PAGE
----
Hybrid Electric Water Heater
Hot showers just got cheaper. GE's new hybrid electric water heater uses about 1,856 kilowatt-hours of electricity per year—62 percent less energy than a standard water heater, for an average annual savings of about $320. The unit extracts heat from ambient air, sends it through an evaporator, and compresses it. The electric motor kicks in only if the water temperature dips too far below the set point (that is, if you're a shower hog). Lower your shower temperature in one-degree increments to scrimp on energy and save cash. Click on High-Demand mode if you're expecting weekend guests. Bonus: It qualifies for a $480 federal tax credit for green appliances.
So, if this thing uses ambient heat it makes the room it's in cooler. For half the year it's substituting room heating costs for water heating costs.
First, you must determine whether or not the water heater is in a "conditioned space" which is defined as a room of the house that supplies return air to the HVAC system. Typically water heaters are in "unconditioned spaces" such as garages, basements, and attics, which do not provide an air supply to the HVAC system. Therefore, any heat removed from these spaces by the hybrid water heater would not need to be replaced by the furnace. If the hybrid water heater is in a conditioned space inside the home such as in a utility room, it will lessen the load on the AC system during cooling months and increase the load on the furnace during heating months. If the number of cooling months equals the number of heating months, these effects will roughly offset, and the user will still experience all the energy saving benefits of the hybrid water heater. If cooling months exceed heating months, this will be an additional benefit to home energy savings beyond the savings of the hybrid water heater itself.
True; it's a heat pump. There's another technology which is now in production, which prewarms water going into the heater by passively extracting it from wastewater. That would be a more efficient system.
Hey Brian, thanks for the 'drainergy' link, looks like a good product and I'm sure it's a lot less than $1600. Keith, thank you for a great explanation of operational cost for the hybrid heat pump. Check out the 200% efficient Acadia at www.gotohallowell.com
People who use propane to make hot water should seriously consider taking advantage of the 30% tax credit for this Rheem hybrid heater. My old water heater consumed about 307 gallons of propane a year ("energyguide" yellow stickers). This was costing me about $900 a year for just hot water. A new conventional propane ge "energy saver" water heater, for example, would still use about 260 gallons ("energy saver" standard water heaters don't qualify for the 30% tax credit). A tankless water heater would still consume about 200 gallon a year of propane, but entail significant installation costs. Switching to this heat pump water heater saves me about $700 a year in energy costs (propane costs minus electric costs).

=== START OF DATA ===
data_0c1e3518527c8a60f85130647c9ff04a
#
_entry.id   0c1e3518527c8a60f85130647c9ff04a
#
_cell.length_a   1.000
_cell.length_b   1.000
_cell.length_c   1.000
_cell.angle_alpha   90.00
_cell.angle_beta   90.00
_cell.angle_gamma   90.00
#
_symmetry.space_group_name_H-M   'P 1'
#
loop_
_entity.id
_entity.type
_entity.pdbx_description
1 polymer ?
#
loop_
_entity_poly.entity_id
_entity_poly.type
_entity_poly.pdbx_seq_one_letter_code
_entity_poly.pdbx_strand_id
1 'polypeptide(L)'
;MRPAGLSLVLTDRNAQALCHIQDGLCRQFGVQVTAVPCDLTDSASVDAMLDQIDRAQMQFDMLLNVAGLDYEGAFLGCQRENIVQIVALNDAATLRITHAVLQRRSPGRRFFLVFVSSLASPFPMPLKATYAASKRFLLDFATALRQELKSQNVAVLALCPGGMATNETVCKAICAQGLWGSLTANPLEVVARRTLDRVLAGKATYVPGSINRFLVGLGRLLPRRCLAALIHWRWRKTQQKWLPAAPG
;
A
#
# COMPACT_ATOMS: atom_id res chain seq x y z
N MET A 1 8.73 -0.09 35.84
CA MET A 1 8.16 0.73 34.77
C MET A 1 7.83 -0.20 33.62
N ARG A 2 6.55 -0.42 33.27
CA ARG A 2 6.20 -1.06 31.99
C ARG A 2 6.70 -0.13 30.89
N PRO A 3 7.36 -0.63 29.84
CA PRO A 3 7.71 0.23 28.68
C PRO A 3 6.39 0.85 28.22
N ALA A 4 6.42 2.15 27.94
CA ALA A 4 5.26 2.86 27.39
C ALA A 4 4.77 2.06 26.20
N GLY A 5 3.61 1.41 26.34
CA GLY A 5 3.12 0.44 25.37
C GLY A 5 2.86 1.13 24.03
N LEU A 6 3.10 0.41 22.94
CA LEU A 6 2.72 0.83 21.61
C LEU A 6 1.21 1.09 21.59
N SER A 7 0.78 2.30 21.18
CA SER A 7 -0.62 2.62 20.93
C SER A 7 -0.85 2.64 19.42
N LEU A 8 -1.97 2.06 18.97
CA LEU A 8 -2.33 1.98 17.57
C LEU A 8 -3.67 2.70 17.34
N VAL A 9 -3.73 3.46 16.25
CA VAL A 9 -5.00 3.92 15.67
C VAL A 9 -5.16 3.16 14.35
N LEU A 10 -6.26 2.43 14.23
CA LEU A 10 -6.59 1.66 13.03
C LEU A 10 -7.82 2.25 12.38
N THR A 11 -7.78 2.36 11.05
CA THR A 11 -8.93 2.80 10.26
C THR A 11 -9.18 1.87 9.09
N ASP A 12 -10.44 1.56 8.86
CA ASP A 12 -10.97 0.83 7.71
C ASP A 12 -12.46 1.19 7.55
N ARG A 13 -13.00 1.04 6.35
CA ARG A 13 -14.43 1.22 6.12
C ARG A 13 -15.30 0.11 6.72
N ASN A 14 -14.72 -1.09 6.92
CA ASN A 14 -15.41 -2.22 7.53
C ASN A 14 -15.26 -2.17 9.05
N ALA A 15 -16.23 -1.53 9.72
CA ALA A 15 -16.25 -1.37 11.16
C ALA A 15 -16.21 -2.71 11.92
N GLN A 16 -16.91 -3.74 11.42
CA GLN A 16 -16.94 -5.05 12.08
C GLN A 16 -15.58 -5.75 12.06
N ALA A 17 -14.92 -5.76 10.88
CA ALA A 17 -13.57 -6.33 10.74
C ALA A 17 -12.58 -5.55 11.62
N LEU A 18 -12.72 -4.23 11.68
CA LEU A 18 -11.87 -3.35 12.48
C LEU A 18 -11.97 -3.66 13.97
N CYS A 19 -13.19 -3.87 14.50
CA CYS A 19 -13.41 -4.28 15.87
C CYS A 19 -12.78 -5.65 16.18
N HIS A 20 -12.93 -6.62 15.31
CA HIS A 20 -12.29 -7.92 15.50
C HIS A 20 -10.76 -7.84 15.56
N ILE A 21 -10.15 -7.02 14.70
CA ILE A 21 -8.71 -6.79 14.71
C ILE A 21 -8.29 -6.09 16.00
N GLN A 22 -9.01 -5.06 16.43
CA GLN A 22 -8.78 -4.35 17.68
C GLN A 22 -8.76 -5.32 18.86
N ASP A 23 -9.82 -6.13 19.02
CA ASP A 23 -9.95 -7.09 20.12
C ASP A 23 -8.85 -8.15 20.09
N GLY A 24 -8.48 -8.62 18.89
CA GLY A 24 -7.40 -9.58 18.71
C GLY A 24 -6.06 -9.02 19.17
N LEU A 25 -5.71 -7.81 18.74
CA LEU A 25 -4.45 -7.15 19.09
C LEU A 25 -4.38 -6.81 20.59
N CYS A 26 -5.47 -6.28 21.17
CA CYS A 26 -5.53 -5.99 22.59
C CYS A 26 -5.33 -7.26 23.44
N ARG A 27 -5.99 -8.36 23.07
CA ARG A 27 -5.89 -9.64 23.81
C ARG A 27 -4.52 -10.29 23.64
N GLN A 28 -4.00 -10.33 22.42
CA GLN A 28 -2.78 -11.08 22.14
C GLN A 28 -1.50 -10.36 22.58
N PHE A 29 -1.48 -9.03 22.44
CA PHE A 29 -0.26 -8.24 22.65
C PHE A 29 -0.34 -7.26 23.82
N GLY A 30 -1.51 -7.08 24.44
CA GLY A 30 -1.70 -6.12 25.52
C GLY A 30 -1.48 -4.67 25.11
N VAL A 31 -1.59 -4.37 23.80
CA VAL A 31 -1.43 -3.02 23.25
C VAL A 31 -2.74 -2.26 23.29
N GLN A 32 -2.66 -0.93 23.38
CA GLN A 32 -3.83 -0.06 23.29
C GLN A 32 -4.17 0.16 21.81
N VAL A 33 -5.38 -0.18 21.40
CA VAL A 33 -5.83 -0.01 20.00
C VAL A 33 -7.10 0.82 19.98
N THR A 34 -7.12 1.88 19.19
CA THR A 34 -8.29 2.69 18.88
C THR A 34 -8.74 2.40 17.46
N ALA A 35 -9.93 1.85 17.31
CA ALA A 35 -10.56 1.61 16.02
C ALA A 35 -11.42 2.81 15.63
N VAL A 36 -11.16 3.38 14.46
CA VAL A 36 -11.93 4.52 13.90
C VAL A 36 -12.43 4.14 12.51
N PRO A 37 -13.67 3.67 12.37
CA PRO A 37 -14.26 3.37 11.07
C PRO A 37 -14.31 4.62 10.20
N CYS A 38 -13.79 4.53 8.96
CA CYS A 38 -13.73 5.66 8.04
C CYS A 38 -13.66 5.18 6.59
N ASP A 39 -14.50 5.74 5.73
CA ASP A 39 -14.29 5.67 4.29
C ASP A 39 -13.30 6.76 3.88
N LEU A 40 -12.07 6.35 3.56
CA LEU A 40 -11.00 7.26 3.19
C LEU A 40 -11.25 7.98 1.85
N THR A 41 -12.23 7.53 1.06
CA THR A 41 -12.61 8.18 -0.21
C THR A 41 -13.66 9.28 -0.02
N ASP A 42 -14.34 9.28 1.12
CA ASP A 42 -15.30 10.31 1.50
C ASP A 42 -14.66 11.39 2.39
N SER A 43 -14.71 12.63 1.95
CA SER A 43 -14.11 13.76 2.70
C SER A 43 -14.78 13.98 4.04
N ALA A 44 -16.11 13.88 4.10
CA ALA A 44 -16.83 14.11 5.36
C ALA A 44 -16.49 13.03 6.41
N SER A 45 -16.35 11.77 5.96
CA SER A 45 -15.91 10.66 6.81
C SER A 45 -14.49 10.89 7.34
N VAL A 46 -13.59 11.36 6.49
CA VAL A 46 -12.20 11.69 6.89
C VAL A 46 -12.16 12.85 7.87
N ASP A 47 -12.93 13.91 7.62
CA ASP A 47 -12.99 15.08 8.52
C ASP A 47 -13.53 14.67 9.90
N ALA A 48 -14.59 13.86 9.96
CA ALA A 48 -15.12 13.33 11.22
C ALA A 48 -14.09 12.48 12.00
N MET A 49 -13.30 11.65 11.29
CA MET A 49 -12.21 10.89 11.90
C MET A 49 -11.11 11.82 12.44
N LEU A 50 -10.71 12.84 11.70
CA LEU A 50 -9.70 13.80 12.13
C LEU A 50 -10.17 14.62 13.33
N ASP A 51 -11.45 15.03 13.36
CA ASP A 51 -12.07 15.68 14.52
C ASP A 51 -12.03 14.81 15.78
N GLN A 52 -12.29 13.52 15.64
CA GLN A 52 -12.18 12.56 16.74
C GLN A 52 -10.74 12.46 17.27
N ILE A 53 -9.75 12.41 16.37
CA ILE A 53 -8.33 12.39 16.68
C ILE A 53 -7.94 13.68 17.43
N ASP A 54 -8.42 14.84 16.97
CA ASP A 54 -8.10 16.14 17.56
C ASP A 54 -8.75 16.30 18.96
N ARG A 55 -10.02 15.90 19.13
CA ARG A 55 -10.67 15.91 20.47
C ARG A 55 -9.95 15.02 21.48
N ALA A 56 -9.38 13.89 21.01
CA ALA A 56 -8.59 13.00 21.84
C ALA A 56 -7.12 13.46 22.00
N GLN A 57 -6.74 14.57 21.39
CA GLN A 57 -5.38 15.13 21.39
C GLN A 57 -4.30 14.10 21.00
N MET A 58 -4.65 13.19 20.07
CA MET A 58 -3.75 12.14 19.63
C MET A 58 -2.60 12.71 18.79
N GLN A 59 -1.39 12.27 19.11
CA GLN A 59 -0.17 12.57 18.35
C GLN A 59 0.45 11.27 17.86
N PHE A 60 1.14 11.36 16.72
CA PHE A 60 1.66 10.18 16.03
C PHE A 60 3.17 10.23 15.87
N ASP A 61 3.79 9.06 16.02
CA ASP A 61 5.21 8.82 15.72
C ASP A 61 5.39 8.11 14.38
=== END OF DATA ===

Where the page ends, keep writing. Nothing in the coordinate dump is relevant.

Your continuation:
That is, while it cost me $3000 for the water heater, installation and bringing high voltage electricity to my furnace room, for a fair analysis, this big investment figure needs to be reduced by (a) 30% ($900) tax credit for the water heater and its entire installation costs and (b) the $800 I would have to spend to replace my old water heater. Thus, my net after tax, additional investment came out to (3000 - 900 -800) to $1300 -- which equals two years energy savings.
All of the work was performed through my local Home Depot (my local Lowe's didn't want to touch running an electric line from the fuse box to the furnace room). I've got a 12 year extended protection plan. Using the heat pump alone mode, we all had very hot showers in an hour. When the heat pump compressor kicks it, it makes a quiet buzz that does not disturb me. In fact, if the a/c fan is running, I can't even hear the Rheem compressor, when it kicks in. It does just fine in the furnace room of a three story townhouse and its compressor doesn't kick in that often.
Without the tax credit, next year you might want to also give consideration to a standard electric water heater. But, if you can, utilize that credit this year. I've also learned that putting in an electric line for a water heater isn't that difficult or expensive. While I expect the cost of the heater to decline in the coming year, I would take advantage of the tax credits this year.
For me, there is the additional benefit of getting away from depending on oil and the propane produced by refining oil. Since there are so many alternative ways to generate electricity, as compared to making transportation type fuel, I don't mind using a little bit more electricity (2200Kwz a year) from the power plant. We are living in interesting times and I'm waiting for the day that I can replace my furnace which also consumes propane (but more efficiently).
One last point: I reduce my use of carbon fuels by about 300 gallons a year for an investment of $3,000. Getting about the same reduction by buying an electric car requires an investment of over $30,000. If you can, please spread the word.
Looks pretty cool! But one thing I haven't understood. That is, how it'll absorb heat from the air? Like solar pool heaters absorb energy from sun and then convert's it into heat energy. But sun is always available, so there is a continuous source of energy there but if the air of the surrounding's become cool then how it'd manage the heat?
Beautiful! Simply amazing! I love how quickly our technology is progressing. I was reading this: www.emilyfields.blog.com/2013/08/25/electric-gas-heaters-why-you-need-one/ and I realized that even though electricity is expensive to power a water heater, it may just be the way of the future. Or maybe an electric hybrid water heater, who knows?